Sometimes you just have to wonder about where the human brain and body’s adaptability will hit its limits. We keep pushing those, and the more there are of us the more outrageous and …
Sometimes you just have to wonder about where the human brain and body’s adaptability will hit its limits. We keep pushing those, and the more there are of us the more outrageous and outlandish those limits.
I’m not talking here about putting people on Mars or colonizing the moon or even negotiating virtual worlds with goggles.
I’m referring to the limits that migrate into our everyday lives — everything from the complex human-machine interface that happens every time we get behind the wheel of a car to the demands of using (now) everyday household appliances.
Imagine if one of our great grandparents was resurrected and plumped down in one of our average homes. Imagine having to explain and teach them how to not just use all the machines that inhabit our homes but how to mentally and physically cope. Imagine the radical lifestyle and mental adjustments that would demand.
Because it would be so challenging, it’s a favorite subject for science fiction and fantasy writers, one that allows the writer to delve into the human-machine interface. We read their stories and find ourselves nodding.
So much change has happened to us. One-fifth of Park County’s current population remembers when the valley echoed with the roar of internal combustion engines as tractors and trucks belching black smoke worked the farms and used our two-lane roads. They recall when our farm produce rode train cars to their ultimate destinations instead of to ports where “grown in Wyoming” competes against “grown in the Ukraine” on far foreign shores. There was no need in those years to know much, if anything, about markets in Asia or Europe nor were there the resources to learn.
The idea of actually visiting Tokyo or London? The concept of a Google, of knowledge at our fingertips? Of using more and more of our brains as our world gets more complex?
Even our homes have morphed, leaving far, far behind rooms with open fireplaces that kept your front or back warm but never both. Talk about undreamed of change! We can reasonably expect our homes to keep us warm in winter and cool in summer, and we tell Alexa or Siri or some other bit of artificial intelligence — learning programs — to handle that for us.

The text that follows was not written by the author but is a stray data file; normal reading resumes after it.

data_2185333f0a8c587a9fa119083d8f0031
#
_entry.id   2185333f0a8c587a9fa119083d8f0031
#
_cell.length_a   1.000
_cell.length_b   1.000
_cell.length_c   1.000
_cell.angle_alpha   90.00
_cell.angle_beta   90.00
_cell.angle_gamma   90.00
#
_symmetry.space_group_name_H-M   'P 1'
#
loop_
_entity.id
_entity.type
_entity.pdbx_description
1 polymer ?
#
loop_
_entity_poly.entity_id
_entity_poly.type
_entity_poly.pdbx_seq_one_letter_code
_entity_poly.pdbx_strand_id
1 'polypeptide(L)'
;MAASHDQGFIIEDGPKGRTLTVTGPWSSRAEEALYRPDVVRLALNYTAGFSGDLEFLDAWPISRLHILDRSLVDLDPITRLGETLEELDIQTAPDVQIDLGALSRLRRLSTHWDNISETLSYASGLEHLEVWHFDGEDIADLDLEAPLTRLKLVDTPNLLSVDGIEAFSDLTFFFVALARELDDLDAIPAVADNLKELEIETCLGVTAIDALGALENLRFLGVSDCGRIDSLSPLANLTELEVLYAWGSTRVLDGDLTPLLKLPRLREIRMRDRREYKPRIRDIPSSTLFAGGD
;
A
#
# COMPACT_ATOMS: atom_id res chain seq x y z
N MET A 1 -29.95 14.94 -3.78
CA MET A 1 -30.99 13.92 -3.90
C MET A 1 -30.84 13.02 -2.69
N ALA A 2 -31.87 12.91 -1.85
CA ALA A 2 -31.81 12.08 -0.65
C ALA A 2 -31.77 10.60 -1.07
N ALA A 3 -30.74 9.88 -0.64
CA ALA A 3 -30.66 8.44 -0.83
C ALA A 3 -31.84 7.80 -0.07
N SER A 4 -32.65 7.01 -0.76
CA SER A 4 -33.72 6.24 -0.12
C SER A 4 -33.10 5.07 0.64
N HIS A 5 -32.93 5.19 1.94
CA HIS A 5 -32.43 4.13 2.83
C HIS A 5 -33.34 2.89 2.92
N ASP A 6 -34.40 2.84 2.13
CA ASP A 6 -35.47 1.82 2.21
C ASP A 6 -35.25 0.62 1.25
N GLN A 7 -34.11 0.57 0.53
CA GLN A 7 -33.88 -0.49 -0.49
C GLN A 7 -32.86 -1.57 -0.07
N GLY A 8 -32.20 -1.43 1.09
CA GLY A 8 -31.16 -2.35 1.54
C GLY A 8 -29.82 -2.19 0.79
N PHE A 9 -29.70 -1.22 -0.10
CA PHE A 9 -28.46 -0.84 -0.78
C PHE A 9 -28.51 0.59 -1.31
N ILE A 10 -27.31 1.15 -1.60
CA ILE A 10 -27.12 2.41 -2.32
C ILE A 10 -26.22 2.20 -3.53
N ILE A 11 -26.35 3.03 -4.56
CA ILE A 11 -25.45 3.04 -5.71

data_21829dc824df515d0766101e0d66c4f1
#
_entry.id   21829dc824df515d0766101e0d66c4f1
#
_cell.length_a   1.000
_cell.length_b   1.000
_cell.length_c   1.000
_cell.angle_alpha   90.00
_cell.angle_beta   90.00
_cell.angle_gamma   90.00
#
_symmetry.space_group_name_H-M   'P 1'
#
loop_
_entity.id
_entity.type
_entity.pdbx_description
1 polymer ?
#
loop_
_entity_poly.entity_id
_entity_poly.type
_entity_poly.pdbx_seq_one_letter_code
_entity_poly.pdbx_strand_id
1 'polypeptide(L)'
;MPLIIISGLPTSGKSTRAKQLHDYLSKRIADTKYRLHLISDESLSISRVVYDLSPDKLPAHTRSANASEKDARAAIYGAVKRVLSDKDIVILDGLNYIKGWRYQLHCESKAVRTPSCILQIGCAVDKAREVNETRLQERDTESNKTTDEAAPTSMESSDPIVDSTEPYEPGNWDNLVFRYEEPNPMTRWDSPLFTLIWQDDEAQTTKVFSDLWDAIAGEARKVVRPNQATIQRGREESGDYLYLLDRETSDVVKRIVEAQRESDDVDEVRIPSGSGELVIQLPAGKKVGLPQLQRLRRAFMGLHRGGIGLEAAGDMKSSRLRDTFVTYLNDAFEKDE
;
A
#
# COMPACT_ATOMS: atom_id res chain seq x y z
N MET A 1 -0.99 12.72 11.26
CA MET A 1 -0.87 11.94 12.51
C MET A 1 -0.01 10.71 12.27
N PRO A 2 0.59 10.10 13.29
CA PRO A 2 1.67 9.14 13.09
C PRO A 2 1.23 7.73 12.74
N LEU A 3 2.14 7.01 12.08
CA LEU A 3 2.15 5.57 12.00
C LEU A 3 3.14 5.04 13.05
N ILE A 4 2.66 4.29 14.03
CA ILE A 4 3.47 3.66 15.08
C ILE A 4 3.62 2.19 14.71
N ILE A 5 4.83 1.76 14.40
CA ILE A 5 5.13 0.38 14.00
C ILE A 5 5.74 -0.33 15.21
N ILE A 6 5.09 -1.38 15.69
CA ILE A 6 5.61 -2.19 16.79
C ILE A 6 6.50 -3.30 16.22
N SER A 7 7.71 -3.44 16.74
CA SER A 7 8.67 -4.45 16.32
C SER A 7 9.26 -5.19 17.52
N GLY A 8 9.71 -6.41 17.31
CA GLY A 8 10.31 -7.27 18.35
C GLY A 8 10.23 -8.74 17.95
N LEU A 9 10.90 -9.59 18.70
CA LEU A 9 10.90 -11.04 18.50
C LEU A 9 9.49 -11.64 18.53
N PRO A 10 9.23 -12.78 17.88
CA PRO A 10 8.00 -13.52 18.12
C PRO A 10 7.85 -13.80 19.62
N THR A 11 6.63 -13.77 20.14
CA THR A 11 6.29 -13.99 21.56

Our houses keep getting smarter and smarter. If that’s not enough, we have all those applications for our handheld devices.
Grocery shopping (at our local stores with practically every food item known in the world) is too much trouble? Let your fingers do the walking via an app on your device.
Can’t be bothered to cook a good meal? Well, heck. There’s an app for that.
Need just about anything? It can be on your doorstep in 24 hours.
People keep finding new and inventive ways to push the limits with resulting changes in our brains, our bodies, our behavior, our understanding of the world, and our expectations.
We don’t “see” what this is doing to us, to the way we live and think. We don’t “feel” our brains becoming more active. We can’t “touch” change. Most of us don’t waste time worrying about it, either. We just get on with our lives, adapting as we go, taking the good with the bad.
The fact is that we’re using more and more of our brains all the time. Recently, someone commented that the young people she was mentoring were noticeably more confident, more knowledgeable, more capable than her generation had been. “It’s almost scary to see,” she said, giving examples of ways in which her junior colleagues came into the workforce better prepared, in short using more of their brains.
She added, “What will that mean for their futures?”
Good question, and we haven’t even talked about direct artificial intelligence/human brain interface as we keep pushing limits and how that will shape the future.
What’s all this doing to us? We don’t know, but for sure ... it’s fascinating ... it’s scary ... it’s the future.